6 Ways to be More Charitable Online
As several incidents have recently revealed, there are deep rifts between different groups who claim to be evangelical over how we interpret the Bible, particularly those passages dealing with homosexuality.
Perhaps even more troubling, recent events also brought to the surface a different kind of interpretation problem, one that crosses both sides of this issue. We have forgotten how to interpret one another’s words charitably.
The World Vision move to change their hiring practices to accept individuals in legal same-sex marriages, which ironically was said to come from a desire to promote unity, brought those bubbling tensions to the surface and placed these differences in an emotionally charged atmosphere.
After only a few days, World Vision announced a change back to their previous stance of not hiring those in same-sex marriages. Everyone got whiplash, but some decided to get in some lashes of their own.
Those who opposed the initial move were said to hate homosexuals more than they cared about helping starving children. This clearly showed their obsession with that issue.
Those who opposed the subsequent change were said to love sin more than they cared about following Scripture. This clearly showed their disinterest in what the Bible says about that issue.
This was not the finest moment of Evangelicalism. The reputation and work of a long-respected relief organization was severely damaged and our often ugly in-fighting was put on display for all to see.
This debate is not going away. While we are discussing World Vision and Mozilla today, we were discussing Chick-fil-A and Duck Dynasty yesterday. There will be something else tomorrow. This is the new reality.
Because we will face this again, and most likely sooner rather than later, I want to propose some guidelines as we attempt to navigate our rapidly changing world, while remaining faithful to Scripture and our convictions.
I believe these six steps can help us have a charitable interpretation of the words and deeds of others and demonstrate to the watching world that Christians can disagree about serious issues, but do so in love.
1. Assume the best – How often do we automatically presume those who disagree with us do so because of some fault? They don’t love others like I do. They don’t care about the Bible like I do.
Instead, why don’t we give them the benefit of the doubt? Go in to the discussion believing the other person has a heart for people and God’s Word. Proceed from that starting point and the conversation may go much differently.
2. Speak honestly – On several occasions, I read posts that were purportedly disagreeing with my viewpoint, but I could not recognize my opinion in their words. My position was being caricatured instead of being given a fair hearing. I’m sure those on the other sides had similar experiences.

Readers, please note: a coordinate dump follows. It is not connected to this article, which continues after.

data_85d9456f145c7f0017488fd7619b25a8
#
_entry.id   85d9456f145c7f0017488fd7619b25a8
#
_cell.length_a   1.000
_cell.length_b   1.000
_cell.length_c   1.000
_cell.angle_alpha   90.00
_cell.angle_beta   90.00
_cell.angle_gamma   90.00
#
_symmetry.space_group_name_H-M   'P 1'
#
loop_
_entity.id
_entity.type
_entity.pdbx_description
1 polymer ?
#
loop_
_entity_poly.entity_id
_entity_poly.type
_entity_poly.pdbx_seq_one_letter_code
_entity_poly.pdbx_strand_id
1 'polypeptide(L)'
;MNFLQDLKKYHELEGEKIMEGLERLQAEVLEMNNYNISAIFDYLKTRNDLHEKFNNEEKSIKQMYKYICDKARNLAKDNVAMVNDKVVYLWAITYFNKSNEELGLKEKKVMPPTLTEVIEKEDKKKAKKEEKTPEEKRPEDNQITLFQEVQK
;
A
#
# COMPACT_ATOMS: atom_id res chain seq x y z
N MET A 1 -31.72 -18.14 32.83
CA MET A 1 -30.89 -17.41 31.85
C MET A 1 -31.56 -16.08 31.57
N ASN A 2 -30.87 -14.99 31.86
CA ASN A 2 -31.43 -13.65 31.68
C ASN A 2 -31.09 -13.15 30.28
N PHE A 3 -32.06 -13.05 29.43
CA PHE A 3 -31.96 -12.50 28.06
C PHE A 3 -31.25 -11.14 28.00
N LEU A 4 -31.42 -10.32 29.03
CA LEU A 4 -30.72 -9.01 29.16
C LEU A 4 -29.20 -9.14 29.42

We should work to convey the convictions of others with honesty. The sign of someone truly confident in their position is the ability to fairly present the arguments of their opponents and then, and only then, demonstrate why those arguments are wrong.
3. Be personable, not personal – The easiest way to attack is to go after the person making the argument. But if we actually want to dialogue and have a discussion, then we need to deal with the issues being presented, not the ones presenting them.
One of the simplest ways to do this is to remember those on the opposing side of an issue are actual people. They are more than pixels on a screen. When you “Farewell” someone from Christianity, you aren’t doing so to a Twitter account. You are literally telling an individual person that they are outside of the faith. That is not something to be done flippantly.
4. Don’t enflame emotions – How easy is it to go over the top online with emotional language? It comes so natural and we get rewarded for it. Calm, measured tweets don’t often get retweets. Fair, loving blog posts don’t frequently go viral.
We elicit temporary gains with bomb-throwing – increased web traffic and nods of approval from those on our side among other things. But in the long term, the scorched earth can leave us with very little worth having after the fires have died down.
5. Stop tweeting – With 140 characters, you can be snarky, smug and sarcastic fairly easily. Conveying deep theological concepts? Displaying love consistently to those who disagree with you? Those are much harder to do and almost impossible to do over Twitter.
For many of us who enjoy social media, this can be difficult. But sometimes the best thing we can do is put down the phone and step away from the Twitter arguments.
6. Pray for each other – How often do we stop and pray for those with whom we disagree? No, not like how the Pharisee prayed for the tax collector. Not prayers where we thank God we’re not like those people.
I have to believe if we stopped and prayed for the person we see as our enemy, we won’t see them in that light much longer. If we are praying for God to work in their life, reveal more of Himself to them, bless the work they are doing for Him, encourage them in their faith, we might start seeing them as a brother or sister in Christ.
While I am sure the next moment in this cultural discussion is coming, I am holding out hope it will be different this time. My prayer is that it will not mimic the previous ones.
Before it even happens, I’m praying Christians will implement a charitable interpretation of others and display how there can be love in the Church even when we differ.
May 1 Peter 4:8 echo through our conversations despite disagreements. “Above all, maintain an intense love for each other, since love covers a multitude of sins.”